KIEV (AFP) - Ukraine on Friday (Aug 30) denied reports that a prisoner swap with Russia was under way, as announced earlier by some Russian media and a Ukrainian official.
"The process for the mutual release of prisoners is continuing. Information about its completion is not true," the Ukrainian presidency said in a post on Facebook.
Speculation has spread in recent days that a prisoner swap was imminent and reports surfaced overnight that it had begun.
Some reports were based on a repost on Facebook by Ukraine's new prosecutor-general Ruslan Ryaboshapka suggesting the swap had started. Russian media outlets retracted a report of the swap and apologised.
"This is not the first time we have seen information chaos caused by... unconfirmed information," the presidency said, warning against "misinformation" and urging people not to "play with society's emotions".
"Nobody is flying anywhere," said Mr Valentyn Rybin, a lawyer for several of the Russian and Ukrainian nationals held by Ukraine and mooted for the swap. Some of his clients are still in prison, he said.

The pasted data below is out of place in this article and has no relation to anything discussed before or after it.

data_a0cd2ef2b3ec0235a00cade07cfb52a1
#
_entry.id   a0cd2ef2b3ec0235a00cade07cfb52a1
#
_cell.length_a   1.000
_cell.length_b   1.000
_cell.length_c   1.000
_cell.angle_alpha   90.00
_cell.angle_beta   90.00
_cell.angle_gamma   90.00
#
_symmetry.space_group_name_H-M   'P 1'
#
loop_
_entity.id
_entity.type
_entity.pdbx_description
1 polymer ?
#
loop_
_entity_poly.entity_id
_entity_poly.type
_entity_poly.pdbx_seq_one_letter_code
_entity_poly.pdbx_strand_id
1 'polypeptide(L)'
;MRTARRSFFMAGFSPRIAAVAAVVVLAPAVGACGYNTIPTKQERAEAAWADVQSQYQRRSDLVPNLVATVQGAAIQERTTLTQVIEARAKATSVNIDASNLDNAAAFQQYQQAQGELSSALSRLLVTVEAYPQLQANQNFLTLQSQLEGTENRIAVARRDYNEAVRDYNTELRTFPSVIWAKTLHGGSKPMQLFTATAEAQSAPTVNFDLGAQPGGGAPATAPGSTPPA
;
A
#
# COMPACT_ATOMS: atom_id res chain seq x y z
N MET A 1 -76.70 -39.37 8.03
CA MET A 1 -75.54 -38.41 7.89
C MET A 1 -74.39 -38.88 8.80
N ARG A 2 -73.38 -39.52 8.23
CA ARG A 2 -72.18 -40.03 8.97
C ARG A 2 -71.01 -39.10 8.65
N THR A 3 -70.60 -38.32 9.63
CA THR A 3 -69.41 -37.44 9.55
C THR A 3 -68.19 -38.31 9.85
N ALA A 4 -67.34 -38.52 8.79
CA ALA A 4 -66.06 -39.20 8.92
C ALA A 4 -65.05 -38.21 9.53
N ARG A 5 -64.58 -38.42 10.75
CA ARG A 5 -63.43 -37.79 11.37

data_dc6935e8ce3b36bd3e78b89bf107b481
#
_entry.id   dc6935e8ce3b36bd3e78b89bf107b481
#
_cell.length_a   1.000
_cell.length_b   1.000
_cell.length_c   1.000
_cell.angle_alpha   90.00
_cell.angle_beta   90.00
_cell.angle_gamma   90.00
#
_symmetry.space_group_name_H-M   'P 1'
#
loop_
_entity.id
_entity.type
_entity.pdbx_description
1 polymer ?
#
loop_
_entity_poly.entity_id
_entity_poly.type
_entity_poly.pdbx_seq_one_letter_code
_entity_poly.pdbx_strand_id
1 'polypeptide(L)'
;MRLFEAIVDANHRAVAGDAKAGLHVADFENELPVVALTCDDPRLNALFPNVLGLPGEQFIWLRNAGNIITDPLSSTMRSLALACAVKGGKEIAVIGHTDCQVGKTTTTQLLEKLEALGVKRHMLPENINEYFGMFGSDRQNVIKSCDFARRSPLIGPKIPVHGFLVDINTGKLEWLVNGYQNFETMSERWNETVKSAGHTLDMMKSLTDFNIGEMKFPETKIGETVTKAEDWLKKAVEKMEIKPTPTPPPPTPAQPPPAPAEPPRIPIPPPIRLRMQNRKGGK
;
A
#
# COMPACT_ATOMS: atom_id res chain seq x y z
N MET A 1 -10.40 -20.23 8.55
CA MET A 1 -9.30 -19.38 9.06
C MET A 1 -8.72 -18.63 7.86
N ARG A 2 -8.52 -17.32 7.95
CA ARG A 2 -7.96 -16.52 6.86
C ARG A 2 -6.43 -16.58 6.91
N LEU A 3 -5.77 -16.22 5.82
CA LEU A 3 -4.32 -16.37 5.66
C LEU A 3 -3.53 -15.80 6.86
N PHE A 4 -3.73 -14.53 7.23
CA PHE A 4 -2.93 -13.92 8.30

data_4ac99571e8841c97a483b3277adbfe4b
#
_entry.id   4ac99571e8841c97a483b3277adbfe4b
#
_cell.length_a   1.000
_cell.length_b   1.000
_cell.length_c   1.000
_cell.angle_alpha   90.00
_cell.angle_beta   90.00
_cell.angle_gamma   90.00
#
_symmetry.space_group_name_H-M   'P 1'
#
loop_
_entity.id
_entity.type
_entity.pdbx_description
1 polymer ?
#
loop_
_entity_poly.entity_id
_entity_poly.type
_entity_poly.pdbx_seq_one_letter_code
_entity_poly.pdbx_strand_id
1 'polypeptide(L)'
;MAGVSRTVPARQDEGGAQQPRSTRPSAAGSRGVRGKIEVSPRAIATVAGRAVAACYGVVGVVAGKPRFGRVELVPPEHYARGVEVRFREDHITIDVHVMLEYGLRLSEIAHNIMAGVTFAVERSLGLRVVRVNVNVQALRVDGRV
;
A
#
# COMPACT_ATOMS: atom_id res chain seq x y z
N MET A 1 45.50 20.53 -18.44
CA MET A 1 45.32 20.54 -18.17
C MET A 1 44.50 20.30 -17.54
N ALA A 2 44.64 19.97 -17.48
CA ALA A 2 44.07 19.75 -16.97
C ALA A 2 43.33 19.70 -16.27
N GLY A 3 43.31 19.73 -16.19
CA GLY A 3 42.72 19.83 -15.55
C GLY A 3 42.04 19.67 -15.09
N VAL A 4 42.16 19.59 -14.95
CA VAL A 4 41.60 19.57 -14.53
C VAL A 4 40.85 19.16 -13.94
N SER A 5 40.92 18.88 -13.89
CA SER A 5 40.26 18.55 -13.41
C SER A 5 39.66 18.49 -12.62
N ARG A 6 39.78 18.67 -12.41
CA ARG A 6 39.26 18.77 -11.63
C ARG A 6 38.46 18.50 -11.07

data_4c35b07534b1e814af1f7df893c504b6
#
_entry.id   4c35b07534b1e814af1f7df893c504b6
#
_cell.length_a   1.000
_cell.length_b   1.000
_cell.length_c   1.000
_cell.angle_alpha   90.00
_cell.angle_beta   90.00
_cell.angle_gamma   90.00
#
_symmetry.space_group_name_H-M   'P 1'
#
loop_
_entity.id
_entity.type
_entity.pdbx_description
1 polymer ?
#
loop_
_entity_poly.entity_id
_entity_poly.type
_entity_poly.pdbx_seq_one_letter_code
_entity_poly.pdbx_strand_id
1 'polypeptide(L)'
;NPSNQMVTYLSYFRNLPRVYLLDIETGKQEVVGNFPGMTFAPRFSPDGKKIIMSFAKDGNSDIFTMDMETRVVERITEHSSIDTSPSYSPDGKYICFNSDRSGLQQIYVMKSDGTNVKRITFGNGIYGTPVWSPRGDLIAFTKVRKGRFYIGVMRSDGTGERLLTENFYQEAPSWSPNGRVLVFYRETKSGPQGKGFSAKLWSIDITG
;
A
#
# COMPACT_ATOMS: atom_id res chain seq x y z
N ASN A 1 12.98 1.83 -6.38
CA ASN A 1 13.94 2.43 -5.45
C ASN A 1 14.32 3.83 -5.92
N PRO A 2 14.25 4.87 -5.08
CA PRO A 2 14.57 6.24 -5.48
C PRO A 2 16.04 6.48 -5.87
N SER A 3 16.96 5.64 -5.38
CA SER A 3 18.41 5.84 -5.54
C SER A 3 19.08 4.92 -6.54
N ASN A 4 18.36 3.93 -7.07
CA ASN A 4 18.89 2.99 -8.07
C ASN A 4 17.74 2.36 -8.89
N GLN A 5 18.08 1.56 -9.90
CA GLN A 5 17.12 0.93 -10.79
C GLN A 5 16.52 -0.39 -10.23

"Let's be patient and not have any false starts," he said in a video posted on his Facebook page.
Russian new agencies reported on Thursday that Oleg Sentsov, a Ukrainian film-maker serving a 20-year jail term in Russia, had been moved to Moscow ahead of a possible prisoner swap.
That came a day after Ukraine released Russian state media journalist Kyrylo Vyshynsky pending his treason trial.
However, Sentsov's lawyer Mr Dmitry Dinze told AFP he had "no information" on the matter.
Vyshynsky remained in Kiev on Friday, his lawyer said.
On Friday, there was still no official statement regarding Sentsov's whereabouts. Russian prison monitors who attempted to see him in a Moscow jail said they failed.
Ukrainian President Volodymyr Zelensky - whose election earlier this year has raised hopes of a reduction in tensions with Russia - proposed an exchange of Sentsov and Vyshynsky a few weeks ago.
Some 13,000 people have been killed in Ukraine's conflict with Russian-backed separatists in eastern Ukraine, which broke out shortly after Moscow annexed Crimea in 2014.
A prisoner exchange could be a key first step in easing tensions between Kiev and Moscow.